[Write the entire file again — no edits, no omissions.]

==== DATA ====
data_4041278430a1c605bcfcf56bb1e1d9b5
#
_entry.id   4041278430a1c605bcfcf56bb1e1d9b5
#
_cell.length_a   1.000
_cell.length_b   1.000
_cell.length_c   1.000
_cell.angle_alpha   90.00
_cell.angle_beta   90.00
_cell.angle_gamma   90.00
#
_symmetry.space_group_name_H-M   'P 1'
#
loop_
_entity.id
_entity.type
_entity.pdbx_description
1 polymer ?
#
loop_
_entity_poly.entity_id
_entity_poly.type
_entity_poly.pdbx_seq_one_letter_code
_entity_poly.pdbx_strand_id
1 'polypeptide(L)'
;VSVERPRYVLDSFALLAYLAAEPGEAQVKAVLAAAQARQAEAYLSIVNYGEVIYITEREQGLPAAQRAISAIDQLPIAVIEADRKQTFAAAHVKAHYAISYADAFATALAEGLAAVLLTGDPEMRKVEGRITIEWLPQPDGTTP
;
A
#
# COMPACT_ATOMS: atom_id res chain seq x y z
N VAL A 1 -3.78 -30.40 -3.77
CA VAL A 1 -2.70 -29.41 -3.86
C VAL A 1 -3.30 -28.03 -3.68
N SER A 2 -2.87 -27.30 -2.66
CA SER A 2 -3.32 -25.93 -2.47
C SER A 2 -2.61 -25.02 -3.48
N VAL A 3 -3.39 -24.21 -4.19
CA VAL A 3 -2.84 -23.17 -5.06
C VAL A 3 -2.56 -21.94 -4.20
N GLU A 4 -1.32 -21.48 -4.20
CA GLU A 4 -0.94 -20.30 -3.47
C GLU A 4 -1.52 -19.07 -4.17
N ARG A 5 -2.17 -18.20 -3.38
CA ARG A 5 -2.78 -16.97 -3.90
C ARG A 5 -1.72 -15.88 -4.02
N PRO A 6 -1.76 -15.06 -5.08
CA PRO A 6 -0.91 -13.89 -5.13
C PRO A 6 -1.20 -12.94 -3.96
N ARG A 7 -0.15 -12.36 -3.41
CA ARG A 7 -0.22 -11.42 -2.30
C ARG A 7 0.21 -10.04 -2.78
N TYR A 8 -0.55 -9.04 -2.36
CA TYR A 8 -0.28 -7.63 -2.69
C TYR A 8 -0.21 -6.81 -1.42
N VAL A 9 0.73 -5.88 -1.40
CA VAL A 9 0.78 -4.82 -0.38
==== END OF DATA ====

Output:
data_4041278430a1c605bcfcf56bb1e1d9b5
#
_entry.id   4041278430a1c605bcfcf56bb1e1d9b5
#
_cell.length_a   1.000
_cell.length_b   1.000
_cell.length_c   1.000
_cell.angle_alpha   90.00
_cell.angle_beta   90.00
_cell.angle_gamma   90.00
#
_symmetry.space_group_name_H-M   'P 1'
#
loop_
_entity.id
_entity.type
_entity.pdbx_description
1 polymer ?
#
loop_
_entity_poly.entity_id
_entity_poly.type
_entity_poly.pdbx_seq_one_letter_code
_entity_poly.pdbx_strand_id
1 'polypeptide(L)'
;VSVERPRYVLDSFALLAYLAAEPGEAQVKAVLAAAQARQAEAYLSIVNYGEVIYITEREQGLPAAQRAISAIDQLPIAVIEADRKQTFAAAHVKAHYAISYADAFATALAEGLAAVLLTGDPEMRKVEGRITIEWLPQPDGTTP
;
A
#
# COMPACT_ATOMS: atom_id res chain seq x y z
N VAL A 1 -3.78 -30.40 -3.77
CA VAL A 1 -2.70 -29.41 -3.86
C VAL A 1 -3.30 -28.03 -3.68
N SER A 2 -2.87 -27.30 -2.66
CA SER A 2 -3.32 -25.93 -2.47
C SER A 2 -2.61 -25.02 -3.48
N VAL A 3 -3.39 -24.21 -4.19
CA VAL A 3 -2.84 -23.17 -5.06
C VAL A 3 -2.56 -21.94 -4.20
N GLU A 4 -1.32 -21.48 -4.20
CA GLU A 4 -0.94 -20.30 -3.47
C GLU A 4 -1.52 -19.07 -4.17
N ARG A 5 -2.17 -18.20 -3.38
CA ARG A 5 -2.78 -16.97 -3.90
C ARG A 5 -1.72 -15.88 -4.02
N PRO A 6 -1.76 -15.06 -5.08
CA PRO A 6 -0.91 -13.89 -5.13
C PRO A 6 -1.20 -12.94 -3.96
N ARG A 7 -0.15 -12.36 -3.41
CA ARG A 7 -0.22 -11.42 -2.30
C ARG A 7 0.21 -10.04 -2.78
N TYR A 8 -0.55 -9.04 -2.36
CA TYR A 8 -0.28 -7.63 -2.69
C TYR A 8 -0.21 -6.81 -1.42
N VAL A 9 0.73 -5.88 -1.40
CA VAL A 9 0.78 -4.82 -0.38